Second, some sales pay well with little or no work, but remember: they pay for all the non-sales, starting with all the sales you don’t make because you’re blogging! And you never get the easy ones without paying some dues.

  14. Kaiser Sose December 14th, 2006 4:20 pm

    “Making money in real estate can be easy. Making a living in real estate is a different story.”

    Nice cliche’ Spencer. Did they teach you that in Realtor School, or did you invent that one yourself? I’m guessing the former.

    All of you remind me of the dot-commer, gell-headed kids in NYC when I worked on Wall St. They didn’t have a clue about finance or economics, but were good at spinning the mantra of the “new paradigm”. It was rediculous and ended in tears.

    You need to have reasonable expectations, as in not believing prices will always climb at 10+% per year, that markets do adjust, and that all you are doing is driving people around to show them houses. You are really getting paid to do the legwork for them, and that’s fine. But, please, stop BSing yourselves into thinking that you are entrepeneurs redefining real estate. You are salesmen, that’s all.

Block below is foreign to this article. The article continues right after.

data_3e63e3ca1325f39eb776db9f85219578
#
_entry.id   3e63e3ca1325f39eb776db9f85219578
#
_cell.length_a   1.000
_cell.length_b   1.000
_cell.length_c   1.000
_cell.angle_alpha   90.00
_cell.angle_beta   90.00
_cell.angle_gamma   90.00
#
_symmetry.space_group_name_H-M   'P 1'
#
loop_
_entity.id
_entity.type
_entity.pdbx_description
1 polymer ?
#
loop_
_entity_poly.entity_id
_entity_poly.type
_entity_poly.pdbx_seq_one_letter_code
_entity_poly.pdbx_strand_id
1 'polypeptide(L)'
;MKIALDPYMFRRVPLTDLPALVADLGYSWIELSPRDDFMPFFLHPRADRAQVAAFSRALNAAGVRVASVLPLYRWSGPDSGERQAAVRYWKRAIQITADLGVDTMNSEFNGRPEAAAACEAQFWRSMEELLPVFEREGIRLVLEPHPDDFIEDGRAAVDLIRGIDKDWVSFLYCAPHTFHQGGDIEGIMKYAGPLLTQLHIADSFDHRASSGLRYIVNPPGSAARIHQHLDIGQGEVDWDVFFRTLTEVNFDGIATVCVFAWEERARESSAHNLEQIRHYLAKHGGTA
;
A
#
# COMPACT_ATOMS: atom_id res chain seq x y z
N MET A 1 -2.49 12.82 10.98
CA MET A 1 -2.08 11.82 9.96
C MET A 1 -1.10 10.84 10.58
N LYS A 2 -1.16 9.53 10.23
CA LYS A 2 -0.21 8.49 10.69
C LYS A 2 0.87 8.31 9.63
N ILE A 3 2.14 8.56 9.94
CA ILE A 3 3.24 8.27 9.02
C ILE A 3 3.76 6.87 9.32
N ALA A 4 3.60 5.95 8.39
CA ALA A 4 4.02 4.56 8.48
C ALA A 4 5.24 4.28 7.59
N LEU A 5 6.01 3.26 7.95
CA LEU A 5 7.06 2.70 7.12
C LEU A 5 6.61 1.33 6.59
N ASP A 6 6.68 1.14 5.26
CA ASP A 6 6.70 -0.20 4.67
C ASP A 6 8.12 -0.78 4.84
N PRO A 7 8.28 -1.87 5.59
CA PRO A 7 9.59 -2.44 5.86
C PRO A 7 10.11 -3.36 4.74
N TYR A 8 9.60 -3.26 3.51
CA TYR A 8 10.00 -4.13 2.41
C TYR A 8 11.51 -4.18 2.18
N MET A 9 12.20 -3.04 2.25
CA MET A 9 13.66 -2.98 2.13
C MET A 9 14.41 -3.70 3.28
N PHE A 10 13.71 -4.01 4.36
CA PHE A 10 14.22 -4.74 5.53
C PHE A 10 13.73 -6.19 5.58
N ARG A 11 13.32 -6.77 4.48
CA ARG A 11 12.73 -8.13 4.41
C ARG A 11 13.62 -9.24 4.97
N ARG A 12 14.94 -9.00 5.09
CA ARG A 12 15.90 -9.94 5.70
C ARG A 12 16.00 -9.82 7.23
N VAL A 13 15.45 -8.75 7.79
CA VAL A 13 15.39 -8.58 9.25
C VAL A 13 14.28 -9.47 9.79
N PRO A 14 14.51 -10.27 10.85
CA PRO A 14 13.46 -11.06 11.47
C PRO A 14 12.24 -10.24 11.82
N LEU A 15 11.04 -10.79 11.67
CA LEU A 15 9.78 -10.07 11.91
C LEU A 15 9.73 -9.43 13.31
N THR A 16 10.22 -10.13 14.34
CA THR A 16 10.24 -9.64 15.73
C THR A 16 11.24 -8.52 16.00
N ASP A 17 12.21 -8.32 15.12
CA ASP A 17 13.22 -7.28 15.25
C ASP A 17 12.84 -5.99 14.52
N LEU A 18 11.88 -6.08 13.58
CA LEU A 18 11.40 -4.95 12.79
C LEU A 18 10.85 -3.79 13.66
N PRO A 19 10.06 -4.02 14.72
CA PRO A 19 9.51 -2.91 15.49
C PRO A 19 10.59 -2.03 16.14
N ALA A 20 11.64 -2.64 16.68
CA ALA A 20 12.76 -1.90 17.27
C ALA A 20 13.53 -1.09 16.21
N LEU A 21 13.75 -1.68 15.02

15. stephen December 14th, 2006 4:29 pm

    And there is nothing wrong with being a salesman. A fine profession if I do say so myself!!

  16. eric December 14th, 2006 5:00 pm

    Yikes Sose, your words remind me of the saying:

    “Those that can’t do, teach. Those that are too lazy to teach, complain”.

    I liked the article Greg, and to remain on point, I don’t think that I saw you mention anything about crazy appreciation in the properties you one day dreamt of buying. All agents are salespeople and that’s why we attend sales-related training to better focus ourselves.

    I wouldn’t call it “doing all the footwork” for people either because there comes a time when an experienced opinion is needed. If I’m going to court, I’d rather pay a lawyer than study law and represent myself. When I’m buying a home, I’d talk to someone who seems they appreciate my business and is a top producer. Someone who can help explain the area, things to watch and watch out for, and that can provide resources to do that.

    True, there are many inexperienced and shady agents out there, but the same goes for every profession. From Wall Street to Auto Lane (to use a local Arizona reference).

    Though I’m out of real estate and back in technology, real estate wasn’t ONLY about the money for me. I was motivated by it and wanted to earn very well. But my ultimate love was involved with helping people get in and out of houses. I love that part of the American dream and helping others with that was attractive and romantic to me.